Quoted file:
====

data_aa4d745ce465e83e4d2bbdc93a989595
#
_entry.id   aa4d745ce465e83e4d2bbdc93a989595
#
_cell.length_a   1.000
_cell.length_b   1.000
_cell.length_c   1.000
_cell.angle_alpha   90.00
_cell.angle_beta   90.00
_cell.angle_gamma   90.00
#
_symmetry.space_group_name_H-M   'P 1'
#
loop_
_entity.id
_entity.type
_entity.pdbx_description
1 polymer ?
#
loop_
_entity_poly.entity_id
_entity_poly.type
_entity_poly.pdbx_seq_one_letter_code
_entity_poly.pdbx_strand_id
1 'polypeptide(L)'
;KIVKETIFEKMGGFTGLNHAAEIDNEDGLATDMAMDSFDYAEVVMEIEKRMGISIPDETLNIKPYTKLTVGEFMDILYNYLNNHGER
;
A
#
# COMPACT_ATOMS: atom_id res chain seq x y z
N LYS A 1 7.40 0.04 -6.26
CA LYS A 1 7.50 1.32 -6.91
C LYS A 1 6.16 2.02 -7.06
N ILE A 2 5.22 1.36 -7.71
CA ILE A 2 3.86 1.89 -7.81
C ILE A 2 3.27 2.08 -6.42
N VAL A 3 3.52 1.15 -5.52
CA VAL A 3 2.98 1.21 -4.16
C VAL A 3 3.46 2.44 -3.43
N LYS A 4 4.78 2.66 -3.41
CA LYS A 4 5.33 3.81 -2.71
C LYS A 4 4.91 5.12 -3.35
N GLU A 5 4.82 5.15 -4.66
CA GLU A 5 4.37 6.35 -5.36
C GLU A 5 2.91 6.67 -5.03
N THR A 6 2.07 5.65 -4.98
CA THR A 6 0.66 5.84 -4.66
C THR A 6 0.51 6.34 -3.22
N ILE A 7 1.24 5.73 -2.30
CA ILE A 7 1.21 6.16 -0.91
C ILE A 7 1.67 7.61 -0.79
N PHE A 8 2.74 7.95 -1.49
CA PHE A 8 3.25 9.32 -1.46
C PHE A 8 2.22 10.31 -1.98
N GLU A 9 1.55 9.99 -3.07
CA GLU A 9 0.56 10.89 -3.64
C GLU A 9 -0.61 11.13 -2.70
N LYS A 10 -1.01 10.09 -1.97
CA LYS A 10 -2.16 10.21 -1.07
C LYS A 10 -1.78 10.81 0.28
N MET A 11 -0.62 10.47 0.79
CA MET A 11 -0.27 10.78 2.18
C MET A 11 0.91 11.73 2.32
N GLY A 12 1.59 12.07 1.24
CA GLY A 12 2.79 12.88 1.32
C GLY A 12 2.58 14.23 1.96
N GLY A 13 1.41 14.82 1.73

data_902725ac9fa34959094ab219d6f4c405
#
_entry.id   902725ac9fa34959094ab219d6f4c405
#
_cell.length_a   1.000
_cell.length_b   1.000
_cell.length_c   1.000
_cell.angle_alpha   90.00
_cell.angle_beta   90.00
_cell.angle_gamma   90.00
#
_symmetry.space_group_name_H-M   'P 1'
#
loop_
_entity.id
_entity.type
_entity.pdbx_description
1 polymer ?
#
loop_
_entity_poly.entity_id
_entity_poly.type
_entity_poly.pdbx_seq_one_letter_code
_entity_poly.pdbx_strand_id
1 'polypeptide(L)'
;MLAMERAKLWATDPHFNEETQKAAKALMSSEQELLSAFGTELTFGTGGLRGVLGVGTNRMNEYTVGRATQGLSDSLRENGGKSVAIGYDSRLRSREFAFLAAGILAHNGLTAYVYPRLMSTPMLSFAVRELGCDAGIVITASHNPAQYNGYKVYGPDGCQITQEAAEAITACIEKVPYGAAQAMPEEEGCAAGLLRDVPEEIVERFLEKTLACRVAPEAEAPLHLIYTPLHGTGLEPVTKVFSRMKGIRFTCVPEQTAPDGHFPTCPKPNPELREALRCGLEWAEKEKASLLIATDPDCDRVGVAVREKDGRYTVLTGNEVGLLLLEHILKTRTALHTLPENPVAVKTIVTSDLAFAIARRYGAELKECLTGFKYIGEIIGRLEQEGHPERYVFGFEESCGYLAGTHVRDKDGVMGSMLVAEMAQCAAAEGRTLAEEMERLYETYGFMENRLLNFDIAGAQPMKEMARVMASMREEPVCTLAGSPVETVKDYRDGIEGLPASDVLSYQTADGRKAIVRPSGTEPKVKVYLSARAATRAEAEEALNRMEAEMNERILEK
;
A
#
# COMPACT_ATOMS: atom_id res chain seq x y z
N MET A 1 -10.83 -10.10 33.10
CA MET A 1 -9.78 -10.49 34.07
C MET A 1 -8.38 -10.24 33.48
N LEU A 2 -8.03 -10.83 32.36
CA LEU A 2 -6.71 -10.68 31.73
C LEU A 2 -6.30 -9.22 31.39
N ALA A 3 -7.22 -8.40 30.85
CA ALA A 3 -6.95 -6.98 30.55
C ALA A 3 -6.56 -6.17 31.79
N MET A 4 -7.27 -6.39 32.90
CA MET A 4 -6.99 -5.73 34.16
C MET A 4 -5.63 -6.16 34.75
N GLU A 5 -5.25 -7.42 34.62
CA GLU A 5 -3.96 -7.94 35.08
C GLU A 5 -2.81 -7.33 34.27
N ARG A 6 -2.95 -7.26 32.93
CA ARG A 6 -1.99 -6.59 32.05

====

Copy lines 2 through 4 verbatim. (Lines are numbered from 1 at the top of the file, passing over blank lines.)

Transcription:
#
_entry.id   aa4d745ce465e83e4d2bbdc93a989595
#